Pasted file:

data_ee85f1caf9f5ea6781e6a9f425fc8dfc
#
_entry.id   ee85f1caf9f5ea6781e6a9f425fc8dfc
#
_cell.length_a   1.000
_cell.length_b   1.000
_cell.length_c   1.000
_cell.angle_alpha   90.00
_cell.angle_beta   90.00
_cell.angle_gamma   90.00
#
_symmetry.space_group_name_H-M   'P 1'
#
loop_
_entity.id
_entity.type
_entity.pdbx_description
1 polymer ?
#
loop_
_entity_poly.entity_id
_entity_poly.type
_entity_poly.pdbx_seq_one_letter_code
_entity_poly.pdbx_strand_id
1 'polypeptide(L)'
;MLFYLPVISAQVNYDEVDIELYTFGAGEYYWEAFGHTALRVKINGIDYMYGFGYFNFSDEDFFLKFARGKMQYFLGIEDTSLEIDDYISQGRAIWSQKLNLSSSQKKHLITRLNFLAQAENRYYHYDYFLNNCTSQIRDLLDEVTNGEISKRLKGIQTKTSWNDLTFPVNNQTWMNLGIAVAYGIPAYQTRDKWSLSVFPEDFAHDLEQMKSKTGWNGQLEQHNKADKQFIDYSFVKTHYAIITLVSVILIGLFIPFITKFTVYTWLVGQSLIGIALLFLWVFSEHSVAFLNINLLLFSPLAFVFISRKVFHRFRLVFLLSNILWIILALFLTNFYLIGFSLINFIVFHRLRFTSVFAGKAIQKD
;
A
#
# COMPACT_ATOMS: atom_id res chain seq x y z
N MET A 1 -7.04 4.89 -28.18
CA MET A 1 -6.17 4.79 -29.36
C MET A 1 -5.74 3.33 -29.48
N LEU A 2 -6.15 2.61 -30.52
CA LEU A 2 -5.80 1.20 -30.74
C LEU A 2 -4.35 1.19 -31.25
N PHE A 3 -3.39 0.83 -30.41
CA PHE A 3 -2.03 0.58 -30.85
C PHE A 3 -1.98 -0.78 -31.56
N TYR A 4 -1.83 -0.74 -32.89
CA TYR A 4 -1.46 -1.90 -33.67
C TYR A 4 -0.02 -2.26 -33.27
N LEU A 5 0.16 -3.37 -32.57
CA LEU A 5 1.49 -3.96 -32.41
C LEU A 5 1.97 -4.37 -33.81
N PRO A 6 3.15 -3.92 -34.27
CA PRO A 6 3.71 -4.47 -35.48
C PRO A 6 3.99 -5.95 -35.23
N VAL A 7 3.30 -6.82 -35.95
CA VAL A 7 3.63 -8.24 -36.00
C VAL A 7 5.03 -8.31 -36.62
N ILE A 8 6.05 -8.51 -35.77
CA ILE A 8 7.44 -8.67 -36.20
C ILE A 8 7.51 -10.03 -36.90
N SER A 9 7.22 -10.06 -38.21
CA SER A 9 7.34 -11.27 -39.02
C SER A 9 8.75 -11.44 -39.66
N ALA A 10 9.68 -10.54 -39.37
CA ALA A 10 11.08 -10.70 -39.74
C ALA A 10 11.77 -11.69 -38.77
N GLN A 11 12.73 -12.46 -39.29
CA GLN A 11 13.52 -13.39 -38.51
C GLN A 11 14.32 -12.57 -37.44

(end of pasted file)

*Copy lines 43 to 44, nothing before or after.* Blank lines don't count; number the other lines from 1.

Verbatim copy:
N LEU A 5 0.16 -3.37 -32.57
CA LEU A 5 1.49 -3.96 -32.41